Home Analysis Pay TV can boost profits by 30% with best-in-class data analytics

Pay TV can boost profits by 30% with best-in-class data analytics

Photo: iStock/PeopleImages
Share on

It is possible for Pay TV operators to increase profitability by as much as 30% if they use data analytics (with AI and machine learning) across all parts of the organisation, execute well against new-found business insights and then test, iterate and optimise based on the outcomes. That stunning figure is given by Jacques-Edouard Guillemot, SVP Executive Affairs at Kudelski Group, whose company has a comprehensive analytics solution called NAGRA Insight. He has been outlining some of the areas where improved analytics can drive business performance.

Not surprisingly, customer retention is a priority application in Pay TV and that can be noticeably improved by getting people to use a service more. The role of analytics in improving the UI/UX, including with recommendations, is well understood and, at its most impressive, analytics can be used to personalise an entire content offering before your eyes, so the service is presented differently to each individual user, let alone household.

One NAGRA customer, Canal+ International, has made data analytics work hard for the business, including when it comes to customer retention. Matthieu Petit, Chief Analytics Officer at the Pay TV provider, used Connected TV World Summit last month to reveal how the company has simplified the data links between consumption, subscriber value and churn, and proved to executives internally that a focus on driving usage is the most efficient way to reduce customer losses.

“We have AI and machine learning algorithms dedicated to scoring the fragility of each subscriber, based on their consumption and interaction with the platform, whether across the set-top box or on [the Canal+ streaming service] myCANAL. There is a daily and monthly scorecard for each customer, and this is what we use at every single customer touchpoint.

“So, if a ‘fragile’ customer rings our call centre, we can propose the most appropriate downgrade or promotion for them. We know how to adapt their package. In France we also re-engaged people to make sure they are taking the right offer from us. Sometimes that means taking less ARPU from a customer, but keeping them.”

Canal+ has reduced its churn rate in France by nearly a quarter (from 17% to 13%) since late 2016 – and Petit gives the analytics advances much of the credit. Part of this integrated strategy has been to drive customer usage, and a machine learning (ML) algorithm has been used to improve content discovery.

Jacques-Edouard Guillemot (at NAGRA) lists upsell as another area where a Pay TV operator can improve the bottom line thanks to analytics. Again, this is linked to a knowledge of consumption. “When someone calls, the call centre operative knows what you like to watch in your household and which packages to push as well as downgrade,” he explains. “Maybe it has become clear that you love squash, and the operator has squash in their sports package.”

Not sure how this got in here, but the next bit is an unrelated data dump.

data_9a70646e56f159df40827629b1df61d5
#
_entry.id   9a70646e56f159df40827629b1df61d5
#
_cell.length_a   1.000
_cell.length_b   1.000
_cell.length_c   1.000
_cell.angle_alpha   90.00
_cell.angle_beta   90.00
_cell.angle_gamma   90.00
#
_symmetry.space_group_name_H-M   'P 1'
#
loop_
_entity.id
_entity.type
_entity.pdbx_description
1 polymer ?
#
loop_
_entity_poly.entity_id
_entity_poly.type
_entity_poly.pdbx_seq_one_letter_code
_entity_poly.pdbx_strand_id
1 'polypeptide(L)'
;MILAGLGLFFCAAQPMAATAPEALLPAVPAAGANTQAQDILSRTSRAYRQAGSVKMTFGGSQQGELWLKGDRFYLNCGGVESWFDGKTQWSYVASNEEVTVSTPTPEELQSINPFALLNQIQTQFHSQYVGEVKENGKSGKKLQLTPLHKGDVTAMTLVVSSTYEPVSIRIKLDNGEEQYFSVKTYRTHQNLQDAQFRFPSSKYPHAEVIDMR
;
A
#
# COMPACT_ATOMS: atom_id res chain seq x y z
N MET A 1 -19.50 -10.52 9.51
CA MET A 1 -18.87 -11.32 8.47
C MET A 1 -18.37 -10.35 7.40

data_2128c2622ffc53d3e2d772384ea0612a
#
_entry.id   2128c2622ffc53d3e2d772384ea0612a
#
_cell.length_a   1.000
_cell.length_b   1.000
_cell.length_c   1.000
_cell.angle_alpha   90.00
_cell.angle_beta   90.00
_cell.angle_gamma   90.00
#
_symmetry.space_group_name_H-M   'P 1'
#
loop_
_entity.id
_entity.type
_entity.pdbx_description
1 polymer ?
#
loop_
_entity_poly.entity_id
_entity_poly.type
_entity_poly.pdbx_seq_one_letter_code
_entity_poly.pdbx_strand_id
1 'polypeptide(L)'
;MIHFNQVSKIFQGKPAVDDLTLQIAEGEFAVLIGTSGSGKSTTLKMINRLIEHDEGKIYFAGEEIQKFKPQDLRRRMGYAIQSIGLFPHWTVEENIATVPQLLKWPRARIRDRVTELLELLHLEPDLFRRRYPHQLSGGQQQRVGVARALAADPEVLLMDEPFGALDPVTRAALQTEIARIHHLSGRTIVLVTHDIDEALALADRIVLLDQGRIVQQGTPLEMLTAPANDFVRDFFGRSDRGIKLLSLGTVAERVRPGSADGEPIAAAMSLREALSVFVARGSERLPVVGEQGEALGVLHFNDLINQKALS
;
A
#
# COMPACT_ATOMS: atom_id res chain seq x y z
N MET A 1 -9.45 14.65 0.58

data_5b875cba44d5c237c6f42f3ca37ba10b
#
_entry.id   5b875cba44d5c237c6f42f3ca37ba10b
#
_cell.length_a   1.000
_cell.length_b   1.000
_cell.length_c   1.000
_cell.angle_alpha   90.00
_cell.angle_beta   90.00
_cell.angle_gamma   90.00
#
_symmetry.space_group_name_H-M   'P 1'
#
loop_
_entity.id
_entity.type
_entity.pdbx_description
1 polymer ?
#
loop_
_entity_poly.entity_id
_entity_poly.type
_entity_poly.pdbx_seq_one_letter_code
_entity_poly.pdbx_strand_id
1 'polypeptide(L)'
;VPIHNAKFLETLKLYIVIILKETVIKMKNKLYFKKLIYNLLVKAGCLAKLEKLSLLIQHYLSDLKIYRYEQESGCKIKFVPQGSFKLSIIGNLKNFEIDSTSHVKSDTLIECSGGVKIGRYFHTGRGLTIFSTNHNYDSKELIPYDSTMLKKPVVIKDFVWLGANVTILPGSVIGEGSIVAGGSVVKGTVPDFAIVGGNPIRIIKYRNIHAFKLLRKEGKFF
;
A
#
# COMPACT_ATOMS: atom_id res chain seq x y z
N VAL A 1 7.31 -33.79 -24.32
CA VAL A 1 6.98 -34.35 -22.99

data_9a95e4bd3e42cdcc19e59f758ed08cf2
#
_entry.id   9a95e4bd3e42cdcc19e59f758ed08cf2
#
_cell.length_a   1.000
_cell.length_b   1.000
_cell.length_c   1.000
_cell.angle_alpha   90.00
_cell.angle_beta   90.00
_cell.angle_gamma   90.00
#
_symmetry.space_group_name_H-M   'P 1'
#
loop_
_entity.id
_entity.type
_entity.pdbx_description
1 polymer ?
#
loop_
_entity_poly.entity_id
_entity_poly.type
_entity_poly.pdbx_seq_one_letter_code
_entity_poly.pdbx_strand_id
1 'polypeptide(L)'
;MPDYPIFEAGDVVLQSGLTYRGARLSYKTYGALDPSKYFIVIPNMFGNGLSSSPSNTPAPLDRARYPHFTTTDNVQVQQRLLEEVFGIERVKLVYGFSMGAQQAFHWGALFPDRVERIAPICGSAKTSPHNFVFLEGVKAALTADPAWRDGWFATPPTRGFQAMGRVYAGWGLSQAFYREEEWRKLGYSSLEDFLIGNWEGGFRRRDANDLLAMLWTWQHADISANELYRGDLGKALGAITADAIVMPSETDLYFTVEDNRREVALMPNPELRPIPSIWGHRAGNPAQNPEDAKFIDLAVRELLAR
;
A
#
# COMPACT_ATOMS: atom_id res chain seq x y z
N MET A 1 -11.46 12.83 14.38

This understanding also helps the call centre provide the best ‘compensation’ if something goes wrong, like a problem with a set-top box. “You can be proactive. The operator knows someone has been without TV for three days. You can propose a package to them [that is relevant to their tastes], free for a month. These kinds of things are really helpful.”

Analytics can also be used to improve your return on content investments, Guillemot points out. One NAGRA customer made a 20% saving on its content costs after realising which assets were hardly used in its catalogue.

Guillemot stresses that the industry must not get bogged down in the technology of analytics, and should remember that AI and ML are just a means to an end. ‘Business performance outcomes’ is the language that CEOs and CFOs talk, not algorithms. He says you need to show them the money (revenue increases, cost reductions, for example). “You need to see the face of a CEO when you tell them that 15% of churn is because of black-screen on a specific type of device.”

Guillemot says the power of AI is that it “scales talent”. Thus, a marketing specialist who could only cope with one major advertising campaign a year can now run lots, and they can be more targeted, focused on granular customer segments. “With AI you can assess every campaign and recommend what is the best approach for a given segment, and optimise it for next time.

“In [Pay TV] marketing, AI allows you to measure and iterate your approach and your spending for each territory, each customer segment and every type of content. You can act differently. It gives you elasticity in how you run the business.”

Guillemot notes that you need buy-in at the top of the organisation to drive the use of data analytics, partly because applications often require inter-departmental collaboration. NAGRA is so confident that its solution delivers business outcomes that its pricing reflects this – remuneration is linked to results.

The most difficult part of a new analytics project is getting access to the data, he reveals, and this is the first step. The usual implementation model uses a limited data set before scaling later. From the moment the data is available, it takes 5-8 weeks to start measuring business impact.

There is a definite need for vendors like NAGRA to help the Pay TV industry exploit analytics, Guillemot reckons. Recruiting data scientists is hard and you need more than someone who can craft algorithms – they have to understand the TV business context and be able to interact with engineers. “Recruitment will be the biggest limiting factor on data agility in this industry,” he suggests.


Share on